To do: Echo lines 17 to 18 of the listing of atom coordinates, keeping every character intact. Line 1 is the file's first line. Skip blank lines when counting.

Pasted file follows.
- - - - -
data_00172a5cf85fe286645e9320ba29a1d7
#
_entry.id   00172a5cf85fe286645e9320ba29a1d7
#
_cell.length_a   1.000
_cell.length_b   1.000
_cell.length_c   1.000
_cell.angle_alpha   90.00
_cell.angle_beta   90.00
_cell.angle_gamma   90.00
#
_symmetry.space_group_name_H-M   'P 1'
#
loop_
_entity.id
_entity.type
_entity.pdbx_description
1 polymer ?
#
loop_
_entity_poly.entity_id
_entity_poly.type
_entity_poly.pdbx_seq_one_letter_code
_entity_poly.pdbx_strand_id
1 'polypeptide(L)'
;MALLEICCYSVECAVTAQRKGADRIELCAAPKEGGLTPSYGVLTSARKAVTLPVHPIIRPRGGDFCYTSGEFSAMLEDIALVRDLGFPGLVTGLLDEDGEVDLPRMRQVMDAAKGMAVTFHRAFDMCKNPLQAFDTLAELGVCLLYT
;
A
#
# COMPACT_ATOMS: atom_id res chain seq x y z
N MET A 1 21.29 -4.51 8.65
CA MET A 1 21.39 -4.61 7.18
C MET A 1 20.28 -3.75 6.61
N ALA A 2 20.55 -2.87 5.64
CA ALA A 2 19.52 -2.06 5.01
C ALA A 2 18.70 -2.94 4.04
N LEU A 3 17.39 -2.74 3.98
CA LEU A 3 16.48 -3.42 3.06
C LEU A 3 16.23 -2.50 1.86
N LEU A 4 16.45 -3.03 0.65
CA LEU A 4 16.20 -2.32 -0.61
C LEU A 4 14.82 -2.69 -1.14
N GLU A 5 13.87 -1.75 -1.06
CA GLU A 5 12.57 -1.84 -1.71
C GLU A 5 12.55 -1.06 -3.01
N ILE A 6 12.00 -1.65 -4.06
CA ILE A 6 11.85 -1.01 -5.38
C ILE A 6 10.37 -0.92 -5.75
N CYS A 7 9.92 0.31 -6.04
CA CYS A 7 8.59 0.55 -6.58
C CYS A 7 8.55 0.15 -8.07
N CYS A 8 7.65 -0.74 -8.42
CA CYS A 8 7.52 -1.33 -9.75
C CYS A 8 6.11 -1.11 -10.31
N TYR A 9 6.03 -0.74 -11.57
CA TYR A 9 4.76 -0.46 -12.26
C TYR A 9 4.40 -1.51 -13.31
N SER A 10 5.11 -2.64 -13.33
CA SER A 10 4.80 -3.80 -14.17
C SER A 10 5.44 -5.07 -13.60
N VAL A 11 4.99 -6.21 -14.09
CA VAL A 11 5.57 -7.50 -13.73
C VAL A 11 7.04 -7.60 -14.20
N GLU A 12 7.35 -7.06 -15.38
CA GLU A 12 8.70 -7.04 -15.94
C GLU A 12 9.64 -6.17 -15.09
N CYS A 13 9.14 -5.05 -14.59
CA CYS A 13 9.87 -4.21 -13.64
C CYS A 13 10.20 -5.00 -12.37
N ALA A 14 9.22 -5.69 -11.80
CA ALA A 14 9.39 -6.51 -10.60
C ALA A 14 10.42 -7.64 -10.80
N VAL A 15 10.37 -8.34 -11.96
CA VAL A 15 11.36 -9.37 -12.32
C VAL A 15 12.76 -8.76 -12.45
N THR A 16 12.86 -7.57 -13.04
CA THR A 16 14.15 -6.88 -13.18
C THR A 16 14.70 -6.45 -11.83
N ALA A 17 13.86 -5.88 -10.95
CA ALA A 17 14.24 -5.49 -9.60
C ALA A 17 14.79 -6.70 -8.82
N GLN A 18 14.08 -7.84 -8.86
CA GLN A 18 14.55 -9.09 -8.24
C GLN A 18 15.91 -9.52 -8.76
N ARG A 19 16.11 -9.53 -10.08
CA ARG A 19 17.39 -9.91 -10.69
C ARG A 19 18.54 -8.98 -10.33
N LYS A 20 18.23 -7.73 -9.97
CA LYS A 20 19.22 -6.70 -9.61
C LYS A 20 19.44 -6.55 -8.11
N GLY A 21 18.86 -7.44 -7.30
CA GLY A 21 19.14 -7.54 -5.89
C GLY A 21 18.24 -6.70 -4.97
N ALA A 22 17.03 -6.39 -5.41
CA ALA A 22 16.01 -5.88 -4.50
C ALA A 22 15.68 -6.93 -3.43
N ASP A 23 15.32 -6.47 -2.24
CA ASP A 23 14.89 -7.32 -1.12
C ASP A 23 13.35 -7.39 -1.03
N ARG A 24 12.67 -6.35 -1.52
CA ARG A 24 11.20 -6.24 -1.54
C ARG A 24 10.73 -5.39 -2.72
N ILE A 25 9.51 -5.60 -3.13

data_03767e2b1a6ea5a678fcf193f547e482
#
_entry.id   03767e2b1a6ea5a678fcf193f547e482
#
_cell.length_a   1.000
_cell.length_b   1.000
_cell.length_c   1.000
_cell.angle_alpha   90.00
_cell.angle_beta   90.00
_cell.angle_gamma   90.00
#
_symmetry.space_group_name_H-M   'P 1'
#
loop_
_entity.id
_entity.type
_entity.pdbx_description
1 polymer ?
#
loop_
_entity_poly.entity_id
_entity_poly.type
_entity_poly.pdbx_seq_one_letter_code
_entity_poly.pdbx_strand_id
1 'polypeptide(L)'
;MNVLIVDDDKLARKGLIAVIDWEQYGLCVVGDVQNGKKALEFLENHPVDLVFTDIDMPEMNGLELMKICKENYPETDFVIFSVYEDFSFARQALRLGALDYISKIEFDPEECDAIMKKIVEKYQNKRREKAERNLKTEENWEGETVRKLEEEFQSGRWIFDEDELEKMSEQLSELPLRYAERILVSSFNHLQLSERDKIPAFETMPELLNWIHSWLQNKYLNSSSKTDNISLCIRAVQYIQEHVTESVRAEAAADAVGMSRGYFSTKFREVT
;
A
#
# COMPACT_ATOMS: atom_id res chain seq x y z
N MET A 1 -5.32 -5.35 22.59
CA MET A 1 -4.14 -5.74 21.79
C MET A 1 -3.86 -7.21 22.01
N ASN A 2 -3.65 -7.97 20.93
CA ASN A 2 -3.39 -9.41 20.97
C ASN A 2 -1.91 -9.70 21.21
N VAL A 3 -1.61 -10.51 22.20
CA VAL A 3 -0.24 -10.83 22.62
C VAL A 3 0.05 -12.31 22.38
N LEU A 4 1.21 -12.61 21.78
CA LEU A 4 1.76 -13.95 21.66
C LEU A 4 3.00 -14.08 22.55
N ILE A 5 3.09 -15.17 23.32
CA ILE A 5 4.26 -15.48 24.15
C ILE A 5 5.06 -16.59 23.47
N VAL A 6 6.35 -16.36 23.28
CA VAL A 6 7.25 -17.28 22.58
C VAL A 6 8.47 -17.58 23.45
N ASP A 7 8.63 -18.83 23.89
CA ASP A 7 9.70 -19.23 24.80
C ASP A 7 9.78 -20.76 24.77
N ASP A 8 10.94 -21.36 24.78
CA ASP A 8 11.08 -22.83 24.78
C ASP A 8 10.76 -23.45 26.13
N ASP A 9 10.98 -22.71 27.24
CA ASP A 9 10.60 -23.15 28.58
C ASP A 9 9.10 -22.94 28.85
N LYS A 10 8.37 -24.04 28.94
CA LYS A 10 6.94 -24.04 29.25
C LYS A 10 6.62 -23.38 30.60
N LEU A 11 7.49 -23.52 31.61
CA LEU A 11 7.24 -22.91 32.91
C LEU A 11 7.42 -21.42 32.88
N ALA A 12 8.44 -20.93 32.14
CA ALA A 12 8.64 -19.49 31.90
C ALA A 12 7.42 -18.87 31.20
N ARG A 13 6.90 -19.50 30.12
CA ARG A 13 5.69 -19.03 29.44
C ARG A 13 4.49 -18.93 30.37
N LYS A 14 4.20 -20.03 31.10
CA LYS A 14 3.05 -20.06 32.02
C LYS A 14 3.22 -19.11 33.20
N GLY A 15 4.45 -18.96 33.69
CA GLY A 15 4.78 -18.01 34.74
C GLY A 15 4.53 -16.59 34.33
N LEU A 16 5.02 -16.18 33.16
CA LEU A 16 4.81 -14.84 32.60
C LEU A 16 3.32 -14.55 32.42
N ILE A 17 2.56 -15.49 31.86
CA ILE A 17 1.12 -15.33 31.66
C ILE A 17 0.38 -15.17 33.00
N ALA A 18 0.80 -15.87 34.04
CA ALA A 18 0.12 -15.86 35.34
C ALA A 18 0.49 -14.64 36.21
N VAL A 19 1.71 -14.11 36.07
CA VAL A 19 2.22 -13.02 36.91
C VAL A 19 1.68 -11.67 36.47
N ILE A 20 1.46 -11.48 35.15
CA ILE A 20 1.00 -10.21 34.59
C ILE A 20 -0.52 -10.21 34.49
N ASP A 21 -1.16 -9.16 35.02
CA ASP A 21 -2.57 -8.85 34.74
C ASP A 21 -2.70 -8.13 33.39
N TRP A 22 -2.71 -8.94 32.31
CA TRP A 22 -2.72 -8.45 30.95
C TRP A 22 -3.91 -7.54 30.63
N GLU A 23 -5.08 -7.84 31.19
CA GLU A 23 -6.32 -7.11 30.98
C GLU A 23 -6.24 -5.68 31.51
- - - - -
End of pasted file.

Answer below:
_entity.pdbx_description
1 polymer ?